hollis_f wrote in post #15720784 (external link)
I never bother with a WB card. All that will give you is the accurate WB, which is rarely the correct WB.


I used to use a 18% grey card and noticed the same thing, it was correct to 18% grey but not to what I saw in person. So I had to tweak the WB after setting it to the card anyways. Seem kinda useless after a while, maybe i just had a bad card or something. Cant afford one of those multi colored cards yet, luckily I just do this for a hobby so I only have to make myself happy!


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Mar 16, 2013 21:04 |  #24

If you're shooting in raw, surely it makes no difference whether you adjust it in camera or in PP. So why take it off auto unless its obviously getting it completely wrong. Which it will with multiple light sources...


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Mar 16, 2013 21:38 |  #25

hollis_f wrote in post #15720784 (external link)
I never bother with a WB card. All that will give you is the accurate WB, which is rarely the correct WB.

I like this. Says exactly what I think about white balance but more simply than I could have said.


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Mar 16, 2013 22:54 |  #26

Snydremark wrote in post #15721283 (external link)
RAW, set WB to closest preset for current light; correct in post if it's too far off. It's one of the least concerning parts about taking the photo, for me.

+1 to this.


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learncanon
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Mar 17, 2013 01:44 |  #27

i dont care abt WB because I shoot RAW. I tune it when I get to LR4.

This gives me more brain power to frame, compose and seek for good lighting and moment which are more important elements in a photograph.




  
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KeyserSoze1
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Mar 17, 2013 08:24 as a reply to  @ learncanon's post |  #28

hollis_f wrote in post #15722497 (external link)
With is almost certainly indicative of your PP skills, rather than any inherent superiority of jpeg vs raw. It is always possible to process a raw file to produce a jpeg identical to what the camera would have produced at the time of shooting. Unless the shooting parameters were exactly optimal it is always possible to process a raw file to produce an jpeg superior to what the camera would have produced (although the difference may be minor).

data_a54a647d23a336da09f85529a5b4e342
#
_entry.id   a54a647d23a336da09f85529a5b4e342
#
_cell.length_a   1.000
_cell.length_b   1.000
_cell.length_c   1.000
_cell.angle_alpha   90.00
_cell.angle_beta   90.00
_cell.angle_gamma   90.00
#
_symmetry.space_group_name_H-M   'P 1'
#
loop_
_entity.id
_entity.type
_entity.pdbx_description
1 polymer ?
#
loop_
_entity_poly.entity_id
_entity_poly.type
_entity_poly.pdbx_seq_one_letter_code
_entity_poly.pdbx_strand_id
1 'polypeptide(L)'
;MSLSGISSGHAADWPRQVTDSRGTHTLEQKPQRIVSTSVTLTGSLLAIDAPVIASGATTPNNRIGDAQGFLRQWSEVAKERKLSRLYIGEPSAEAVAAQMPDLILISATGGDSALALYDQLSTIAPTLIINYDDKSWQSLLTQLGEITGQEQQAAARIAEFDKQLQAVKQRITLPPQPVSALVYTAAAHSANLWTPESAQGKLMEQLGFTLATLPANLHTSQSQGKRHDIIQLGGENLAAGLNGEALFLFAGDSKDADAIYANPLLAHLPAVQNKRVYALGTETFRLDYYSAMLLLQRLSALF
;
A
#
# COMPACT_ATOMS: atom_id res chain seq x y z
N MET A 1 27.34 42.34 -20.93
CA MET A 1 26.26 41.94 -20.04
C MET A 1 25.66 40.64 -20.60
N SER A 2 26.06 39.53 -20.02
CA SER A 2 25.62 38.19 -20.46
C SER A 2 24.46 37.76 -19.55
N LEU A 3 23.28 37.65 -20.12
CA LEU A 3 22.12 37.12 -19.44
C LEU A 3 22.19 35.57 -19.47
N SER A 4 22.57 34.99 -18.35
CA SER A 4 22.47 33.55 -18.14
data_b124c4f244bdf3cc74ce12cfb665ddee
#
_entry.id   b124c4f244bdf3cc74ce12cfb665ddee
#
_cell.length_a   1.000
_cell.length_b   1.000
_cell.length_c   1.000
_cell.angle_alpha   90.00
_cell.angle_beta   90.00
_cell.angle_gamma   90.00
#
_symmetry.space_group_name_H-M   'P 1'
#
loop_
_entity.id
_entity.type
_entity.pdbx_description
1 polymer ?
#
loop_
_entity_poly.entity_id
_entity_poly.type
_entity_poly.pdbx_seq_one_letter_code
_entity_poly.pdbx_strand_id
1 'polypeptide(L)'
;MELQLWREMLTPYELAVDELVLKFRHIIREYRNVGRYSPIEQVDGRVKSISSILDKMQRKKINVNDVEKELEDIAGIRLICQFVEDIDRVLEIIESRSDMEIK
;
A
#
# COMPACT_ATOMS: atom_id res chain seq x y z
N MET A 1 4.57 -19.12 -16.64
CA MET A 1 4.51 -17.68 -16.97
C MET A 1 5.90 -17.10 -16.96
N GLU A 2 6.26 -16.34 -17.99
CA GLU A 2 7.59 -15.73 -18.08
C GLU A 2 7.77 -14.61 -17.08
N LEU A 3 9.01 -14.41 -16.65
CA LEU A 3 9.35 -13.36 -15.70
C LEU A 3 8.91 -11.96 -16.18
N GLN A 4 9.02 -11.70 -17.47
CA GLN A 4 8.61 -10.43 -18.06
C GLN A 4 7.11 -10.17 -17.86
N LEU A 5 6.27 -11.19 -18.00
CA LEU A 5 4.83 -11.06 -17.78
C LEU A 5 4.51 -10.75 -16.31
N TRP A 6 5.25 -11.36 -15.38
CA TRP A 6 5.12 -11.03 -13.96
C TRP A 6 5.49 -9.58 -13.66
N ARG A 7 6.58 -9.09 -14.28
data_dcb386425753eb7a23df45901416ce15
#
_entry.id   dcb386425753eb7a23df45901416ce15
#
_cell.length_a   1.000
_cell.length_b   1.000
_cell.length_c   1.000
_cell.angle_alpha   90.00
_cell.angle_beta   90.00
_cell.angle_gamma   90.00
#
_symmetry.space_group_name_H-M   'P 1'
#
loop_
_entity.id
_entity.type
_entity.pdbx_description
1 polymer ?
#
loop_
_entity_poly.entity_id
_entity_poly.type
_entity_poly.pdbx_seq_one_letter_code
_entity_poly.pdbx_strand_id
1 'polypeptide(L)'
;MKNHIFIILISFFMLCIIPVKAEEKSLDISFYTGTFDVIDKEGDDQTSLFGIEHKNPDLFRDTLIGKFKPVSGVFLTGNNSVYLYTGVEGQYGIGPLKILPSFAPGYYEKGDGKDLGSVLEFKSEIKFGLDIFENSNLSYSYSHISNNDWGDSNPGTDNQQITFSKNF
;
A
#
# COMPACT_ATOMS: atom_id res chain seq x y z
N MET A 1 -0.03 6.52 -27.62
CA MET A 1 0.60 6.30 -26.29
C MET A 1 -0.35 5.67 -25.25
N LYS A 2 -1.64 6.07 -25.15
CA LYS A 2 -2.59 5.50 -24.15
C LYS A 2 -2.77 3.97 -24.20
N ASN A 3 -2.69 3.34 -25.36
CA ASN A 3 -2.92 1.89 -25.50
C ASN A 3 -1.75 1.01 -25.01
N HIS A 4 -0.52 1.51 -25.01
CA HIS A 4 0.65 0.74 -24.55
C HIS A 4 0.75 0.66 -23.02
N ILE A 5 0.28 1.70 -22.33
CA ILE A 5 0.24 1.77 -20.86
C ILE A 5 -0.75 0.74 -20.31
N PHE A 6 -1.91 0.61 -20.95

This is true.


For me, personally, I like skipping the RAW work flow. My thing is to get it right in camera and post the images the same day. Granted not everything is perfect but those minor adjustments are easily handled adjusting levels.

I used to shoot RAW all the time but its tedious, I learned how to get it right for the most part in camera and my life became a lot more easier. I only shoot RAW now when I know the lighting is going to be tricky where highlights may be blown or shadows may be too dark.


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Mar 17, 2013 08:53 |  #29

KeyserSoze1 wrote in post #15723996 (external link)
This is true.


For me, personally, I like skipping the RAW work flow. My thing is to get it right in camera and post the images the same day. Granted not everything is perfect but those minor adjustments are easily handled adjusting levels.

I used to shoot RAW all the time but its tedious, I learned how to get it right for the most part in camera and my life became a lot more easier. I only shoot RAW now when I know the lighting is going to be tricky where highlights may be blown or shadows may be too dark.

So, how do you avoid light cycling?


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SkipD
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Mar 17, 2013 09:25 |  #30

Zivnuska wrote in post #15724056 (external link)
So, how do you avoid light cycling?

What do you mean by "light cycling"?


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White Balance - and when to worry about it?